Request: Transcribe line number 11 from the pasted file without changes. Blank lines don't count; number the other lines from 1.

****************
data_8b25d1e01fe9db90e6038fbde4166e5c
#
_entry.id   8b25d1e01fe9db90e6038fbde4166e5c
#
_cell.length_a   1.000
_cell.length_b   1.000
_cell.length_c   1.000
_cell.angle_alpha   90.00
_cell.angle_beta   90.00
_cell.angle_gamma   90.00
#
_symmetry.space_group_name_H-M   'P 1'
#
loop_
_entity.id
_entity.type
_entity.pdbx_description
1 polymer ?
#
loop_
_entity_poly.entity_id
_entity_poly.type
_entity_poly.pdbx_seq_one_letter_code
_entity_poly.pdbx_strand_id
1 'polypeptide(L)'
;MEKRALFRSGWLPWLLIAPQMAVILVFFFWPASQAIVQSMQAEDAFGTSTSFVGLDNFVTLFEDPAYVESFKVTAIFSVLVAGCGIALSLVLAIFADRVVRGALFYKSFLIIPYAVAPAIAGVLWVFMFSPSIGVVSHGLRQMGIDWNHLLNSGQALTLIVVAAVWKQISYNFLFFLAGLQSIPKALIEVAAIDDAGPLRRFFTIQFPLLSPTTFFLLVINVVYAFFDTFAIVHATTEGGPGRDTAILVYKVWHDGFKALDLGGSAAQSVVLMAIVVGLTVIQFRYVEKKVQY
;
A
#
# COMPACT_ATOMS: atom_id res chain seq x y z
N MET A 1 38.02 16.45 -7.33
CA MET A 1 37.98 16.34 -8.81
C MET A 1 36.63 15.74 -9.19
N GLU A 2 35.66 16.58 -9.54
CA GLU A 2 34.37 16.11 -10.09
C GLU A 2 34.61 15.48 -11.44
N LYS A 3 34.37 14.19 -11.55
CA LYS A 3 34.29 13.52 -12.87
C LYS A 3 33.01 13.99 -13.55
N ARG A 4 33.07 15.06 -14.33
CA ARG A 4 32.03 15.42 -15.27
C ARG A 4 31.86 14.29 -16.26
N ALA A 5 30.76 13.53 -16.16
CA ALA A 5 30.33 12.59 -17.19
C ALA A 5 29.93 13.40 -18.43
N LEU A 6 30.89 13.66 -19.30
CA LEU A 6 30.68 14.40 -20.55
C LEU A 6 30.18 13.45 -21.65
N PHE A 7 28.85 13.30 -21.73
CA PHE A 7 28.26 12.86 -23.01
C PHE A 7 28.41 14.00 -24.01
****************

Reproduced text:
#